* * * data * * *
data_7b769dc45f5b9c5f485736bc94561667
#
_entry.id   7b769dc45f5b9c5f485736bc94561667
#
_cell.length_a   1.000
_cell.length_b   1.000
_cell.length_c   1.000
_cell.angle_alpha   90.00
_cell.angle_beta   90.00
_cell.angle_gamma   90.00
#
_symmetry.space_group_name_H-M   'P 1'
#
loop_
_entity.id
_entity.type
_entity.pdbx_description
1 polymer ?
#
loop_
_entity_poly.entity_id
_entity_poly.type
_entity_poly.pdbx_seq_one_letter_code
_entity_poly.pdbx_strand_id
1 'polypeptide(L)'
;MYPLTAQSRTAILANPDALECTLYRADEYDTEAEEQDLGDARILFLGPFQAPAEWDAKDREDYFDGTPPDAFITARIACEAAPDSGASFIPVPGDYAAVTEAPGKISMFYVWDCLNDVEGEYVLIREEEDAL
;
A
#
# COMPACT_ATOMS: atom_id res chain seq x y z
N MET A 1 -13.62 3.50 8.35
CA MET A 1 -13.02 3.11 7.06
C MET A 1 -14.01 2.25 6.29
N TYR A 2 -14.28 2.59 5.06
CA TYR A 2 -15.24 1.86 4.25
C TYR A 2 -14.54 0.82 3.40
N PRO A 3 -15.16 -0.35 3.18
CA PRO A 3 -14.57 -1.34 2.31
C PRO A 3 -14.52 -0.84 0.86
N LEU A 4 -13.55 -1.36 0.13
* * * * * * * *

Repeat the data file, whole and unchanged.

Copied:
data_7b769dc45f5b9c5f485736bc94561667
#
_entry.id   7b769dc45f5b9c5f485736bc94561667
#
_cell.length_a   1.000
_cell.length_b   1.000
_cell.length_c   1.000
_cell.angle_alpha   90.00
_cell.angle_beta   90.00
_cell.angle_gamma   90.00
#
_symmetry.space_group_name_H-M   'P 1'
#
loop_
_entity.id
_entity.type
_entity.pdbx_description
1 polymer ?
#
loop_
_entity_poly.entity_id
_entity_poly.type
_entity_poly.pdbx_seq_one_letter_code
_entity_poly.pdbx_strand_id
1 'polypeptide(L)'
;MYPLTAQSRTAILANPDALECTLYRADEYDTEAEEQDLGDARILFLGPFQAPAEWDAKDREDYFDGTPPDAFITARIACEAAPDSGASFIPVPGDYAAVTEAPGKISMFYVWDCLNDVEGEYVLIREEEDAL
;
A
#
# COMPACT_ATOMS: atom_id res chain seq x y z
N MET A 1 -13.62 3.50 8.35
CA MET A 1 -13.02 3.11 7.06
C MET A 1 -14.01 2.25 6.29
N TYR A 2 -14.28 2.59 5.06
CA TYR A 2 -15.24 1.86 4.25
C TYR A 2 -14.54 0.82 3.40
N PRO A 3 -15.16 -0.35 3.18
CA PRO A 3 -14.57 -1.34 2.31
C PRO A 3 -14.52 -0.84 0.86
N LEU A 4 -13.55 -1.36 0.13